An Taoiseach Micheál Martin witnessed the signing of new agreements between ICDL Asia and two leading Institutes of Higher Learning (IHLs) during his official visit to Singapore from 19 to 22 July 2022. The purpose of the Taoiseach’s visit was to reinforce important bilateral relationships between Singapore and Ireland, and support Irish based organisations like ICDL which are operating in Singapore.
NASA’s James Webb Space Telescope first full colour images revealed
Images from NASA’s James Webb Space Telescope were released in July. They are the deepest and sharpest infrared images of the distant universe so far. One image shows a galaxy cluster as it appeared 4.6 billion years ago. Another showed a star forming region in the Carina Nebula.
Over this past summer, a group of students from Dublin represented Ireland at the First Lego League competition in Rio de Janeiro, Brazil. They returned home with the Breakthrough Award in recognition of their achievements.
Ireland entered autumn with a focus on the economy. But the digital skills sphere was busy too, read on below for our autumn updates.
DESI 2022, the index that the European Commission produces to monitor EU member states’ digital progress on an annual basis, was released. Finland ranks top of the index for 2022 and Ireland came in fifth place.
Two brand new ICDL module launched this year, E-Commerce and Computer and Online Essentials. The E-Commerce module covers the main concepts of e-commerce and develops an understanding of how to set up, manage and maintain a store on an online platform, a social media platform and an e-commerce marketplace.
Second largest fine under GDPR issued to Instagram
The Data Protection Commission imposed Ireland’s largest ever data protection fine of €405 million on Meta, following a two year investigation into their handling of children’s data on Instagram. Notably, teenage users were able to operate business accounts on Instagram, which resulted in the publication of their personal data.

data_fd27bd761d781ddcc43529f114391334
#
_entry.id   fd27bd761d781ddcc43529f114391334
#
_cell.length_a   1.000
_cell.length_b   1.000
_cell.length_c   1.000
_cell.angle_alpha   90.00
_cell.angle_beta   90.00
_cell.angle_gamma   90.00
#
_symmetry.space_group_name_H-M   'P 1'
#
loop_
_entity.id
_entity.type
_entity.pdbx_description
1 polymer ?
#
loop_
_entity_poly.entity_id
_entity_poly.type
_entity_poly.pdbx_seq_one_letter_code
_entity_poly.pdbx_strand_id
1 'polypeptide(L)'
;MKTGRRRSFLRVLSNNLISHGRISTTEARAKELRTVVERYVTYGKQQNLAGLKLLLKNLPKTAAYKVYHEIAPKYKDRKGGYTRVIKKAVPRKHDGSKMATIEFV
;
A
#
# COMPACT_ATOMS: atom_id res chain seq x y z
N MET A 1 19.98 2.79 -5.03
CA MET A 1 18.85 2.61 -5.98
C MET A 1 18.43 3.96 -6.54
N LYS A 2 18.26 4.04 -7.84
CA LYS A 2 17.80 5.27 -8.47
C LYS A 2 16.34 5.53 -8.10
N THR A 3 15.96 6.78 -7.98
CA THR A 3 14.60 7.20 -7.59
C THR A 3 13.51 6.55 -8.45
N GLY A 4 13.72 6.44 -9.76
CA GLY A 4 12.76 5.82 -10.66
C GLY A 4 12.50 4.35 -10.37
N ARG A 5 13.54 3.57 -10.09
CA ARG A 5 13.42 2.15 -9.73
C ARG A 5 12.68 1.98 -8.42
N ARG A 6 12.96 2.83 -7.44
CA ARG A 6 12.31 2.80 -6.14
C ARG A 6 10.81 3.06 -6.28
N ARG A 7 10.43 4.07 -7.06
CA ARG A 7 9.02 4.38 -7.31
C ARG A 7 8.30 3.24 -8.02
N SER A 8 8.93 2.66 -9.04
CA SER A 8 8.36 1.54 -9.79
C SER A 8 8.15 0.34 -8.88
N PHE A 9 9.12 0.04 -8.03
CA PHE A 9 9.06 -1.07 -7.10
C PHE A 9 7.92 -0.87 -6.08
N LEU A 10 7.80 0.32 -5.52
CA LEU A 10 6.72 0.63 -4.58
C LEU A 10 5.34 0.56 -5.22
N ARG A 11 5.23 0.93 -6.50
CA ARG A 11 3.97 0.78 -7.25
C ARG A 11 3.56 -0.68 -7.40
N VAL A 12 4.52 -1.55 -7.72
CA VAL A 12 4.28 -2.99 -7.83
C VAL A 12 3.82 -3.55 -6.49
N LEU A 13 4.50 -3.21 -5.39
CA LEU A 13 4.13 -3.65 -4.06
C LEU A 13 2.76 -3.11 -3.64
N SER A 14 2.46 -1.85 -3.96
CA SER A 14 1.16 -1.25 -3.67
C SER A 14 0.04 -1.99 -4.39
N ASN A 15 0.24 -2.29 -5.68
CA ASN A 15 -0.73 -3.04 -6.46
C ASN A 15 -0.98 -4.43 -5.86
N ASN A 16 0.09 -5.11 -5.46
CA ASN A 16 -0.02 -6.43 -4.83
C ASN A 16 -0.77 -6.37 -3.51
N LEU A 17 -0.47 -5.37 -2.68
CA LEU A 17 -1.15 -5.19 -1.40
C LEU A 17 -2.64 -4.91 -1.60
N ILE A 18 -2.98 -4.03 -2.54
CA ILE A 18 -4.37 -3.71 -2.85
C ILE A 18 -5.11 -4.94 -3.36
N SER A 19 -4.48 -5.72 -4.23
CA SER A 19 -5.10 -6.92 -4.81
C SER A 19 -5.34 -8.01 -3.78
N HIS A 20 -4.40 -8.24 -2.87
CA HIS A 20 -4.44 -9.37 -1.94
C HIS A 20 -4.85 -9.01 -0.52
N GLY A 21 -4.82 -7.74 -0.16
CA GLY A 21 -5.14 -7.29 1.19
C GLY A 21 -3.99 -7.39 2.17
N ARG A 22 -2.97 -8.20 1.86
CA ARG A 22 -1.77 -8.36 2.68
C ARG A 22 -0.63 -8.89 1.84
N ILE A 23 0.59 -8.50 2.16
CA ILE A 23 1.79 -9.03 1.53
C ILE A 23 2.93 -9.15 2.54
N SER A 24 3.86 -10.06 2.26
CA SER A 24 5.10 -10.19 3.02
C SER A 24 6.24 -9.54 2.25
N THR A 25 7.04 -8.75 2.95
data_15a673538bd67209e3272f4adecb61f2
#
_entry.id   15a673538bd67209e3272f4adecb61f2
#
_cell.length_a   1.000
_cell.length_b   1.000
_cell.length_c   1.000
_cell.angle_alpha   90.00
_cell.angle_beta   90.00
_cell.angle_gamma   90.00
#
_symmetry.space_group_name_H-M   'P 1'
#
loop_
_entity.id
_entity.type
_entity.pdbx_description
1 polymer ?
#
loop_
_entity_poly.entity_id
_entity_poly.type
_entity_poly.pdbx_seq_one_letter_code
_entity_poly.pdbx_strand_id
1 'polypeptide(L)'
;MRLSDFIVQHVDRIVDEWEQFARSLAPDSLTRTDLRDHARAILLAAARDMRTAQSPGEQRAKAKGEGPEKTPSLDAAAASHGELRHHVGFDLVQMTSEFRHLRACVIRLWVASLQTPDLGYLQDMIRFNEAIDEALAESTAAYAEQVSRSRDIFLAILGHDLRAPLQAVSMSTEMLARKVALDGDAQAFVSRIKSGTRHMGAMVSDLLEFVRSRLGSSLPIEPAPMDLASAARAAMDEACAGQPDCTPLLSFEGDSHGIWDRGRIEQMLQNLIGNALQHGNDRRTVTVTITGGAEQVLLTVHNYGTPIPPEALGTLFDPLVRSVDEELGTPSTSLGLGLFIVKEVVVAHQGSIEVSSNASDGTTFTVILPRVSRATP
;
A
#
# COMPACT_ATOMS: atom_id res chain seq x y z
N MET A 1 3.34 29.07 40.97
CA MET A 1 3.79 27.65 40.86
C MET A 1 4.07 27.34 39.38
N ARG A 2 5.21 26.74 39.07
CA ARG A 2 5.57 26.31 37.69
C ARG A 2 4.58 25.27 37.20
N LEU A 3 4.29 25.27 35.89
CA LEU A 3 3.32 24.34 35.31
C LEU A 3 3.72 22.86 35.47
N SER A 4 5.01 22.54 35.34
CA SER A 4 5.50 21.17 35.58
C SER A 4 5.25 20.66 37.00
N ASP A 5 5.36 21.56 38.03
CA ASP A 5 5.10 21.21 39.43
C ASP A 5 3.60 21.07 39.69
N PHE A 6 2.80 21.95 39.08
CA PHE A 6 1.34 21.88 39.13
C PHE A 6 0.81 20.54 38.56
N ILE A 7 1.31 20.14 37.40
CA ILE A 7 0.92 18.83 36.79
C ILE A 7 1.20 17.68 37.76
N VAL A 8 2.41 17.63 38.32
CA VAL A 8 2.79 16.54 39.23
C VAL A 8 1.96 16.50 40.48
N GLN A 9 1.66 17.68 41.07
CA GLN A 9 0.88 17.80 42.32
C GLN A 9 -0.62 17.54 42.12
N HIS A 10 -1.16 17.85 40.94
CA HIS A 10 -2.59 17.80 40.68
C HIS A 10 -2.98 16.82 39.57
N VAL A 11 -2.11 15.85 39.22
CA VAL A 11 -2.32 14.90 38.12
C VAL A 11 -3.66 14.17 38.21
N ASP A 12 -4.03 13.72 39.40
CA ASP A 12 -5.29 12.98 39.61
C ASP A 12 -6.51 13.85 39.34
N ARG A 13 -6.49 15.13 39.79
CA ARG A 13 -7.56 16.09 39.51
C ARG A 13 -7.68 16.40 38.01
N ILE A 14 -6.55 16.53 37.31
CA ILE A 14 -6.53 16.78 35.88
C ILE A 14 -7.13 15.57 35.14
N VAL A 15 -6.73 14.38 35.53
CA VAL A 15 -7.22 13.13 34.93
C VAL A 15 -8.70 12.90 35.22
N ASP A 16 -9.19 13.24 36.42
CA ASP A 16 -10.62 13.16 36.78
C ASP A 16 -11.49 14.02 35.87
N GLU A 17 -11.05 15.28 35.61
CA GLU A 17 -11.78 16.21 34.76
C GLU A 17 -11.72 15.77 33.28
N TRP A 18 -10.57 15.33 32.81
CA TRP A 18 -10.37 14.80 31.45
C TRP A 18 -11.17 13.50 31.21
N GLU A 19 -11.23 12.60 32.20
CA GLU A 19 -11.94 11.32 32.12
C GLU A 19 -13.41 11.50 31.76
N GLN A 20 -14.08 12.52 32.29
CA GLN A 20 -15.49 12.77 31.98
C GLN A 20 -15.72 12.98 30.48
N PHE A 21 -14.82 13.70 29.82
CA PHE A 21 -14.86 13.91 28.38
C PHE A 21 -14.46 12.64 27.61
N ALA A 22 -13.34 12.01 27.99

Inaugural Computer Science Week took place
Minister for Education Norma Foley announced Ireland’s first-ever Computer Science Week from 8-15 October. The week’s events showcased the benefits and opportunities of Computer Science for students while shining a light on the impressive developments in classrooms around Ireland.
EU Commission starts work on European Year of Skills
The European Commission has started preparations for 2023, the European Year of Skills. The Year will stress the importance of skills development to leave no one behind while boosting Europe’s recovery. Having the relevant skills empowers people to successfully navigate labour market changes and to fully engage in society and democracy.
Social network Twitter under new ownership
Tech magnate Elon Musk finalised his purchase of Twitter, a day before a court-ordered deadline in the US. Key executives and a large proportion of the staff were removed, and an overhaul of the social media platform is still underway.
ICDL pilot launched in Sweden
In Sweden, a pilot project commenced with Stockholms stad, the municipality of Stockholm. ICDL Accredited Test Centre, Digitala Lyftet, organised the pilot, which will see candidates take ICDL modules in the Swedish language.
EU big tech laws enter into force
The European Union (EU) has brought in ‘landmark’ legislation in regards to Big Tech. The Digital Services Act and Digital Market Act include some of the most extensive transparency and platform accountability for big tech firms. It will apply from May 2023.
Looking forward to 2023
From all of us at ICDL Ireland, we wish you a peaceful, healthy and bright 2023 and look forward to working with you to improve the digital skills of all next year as well.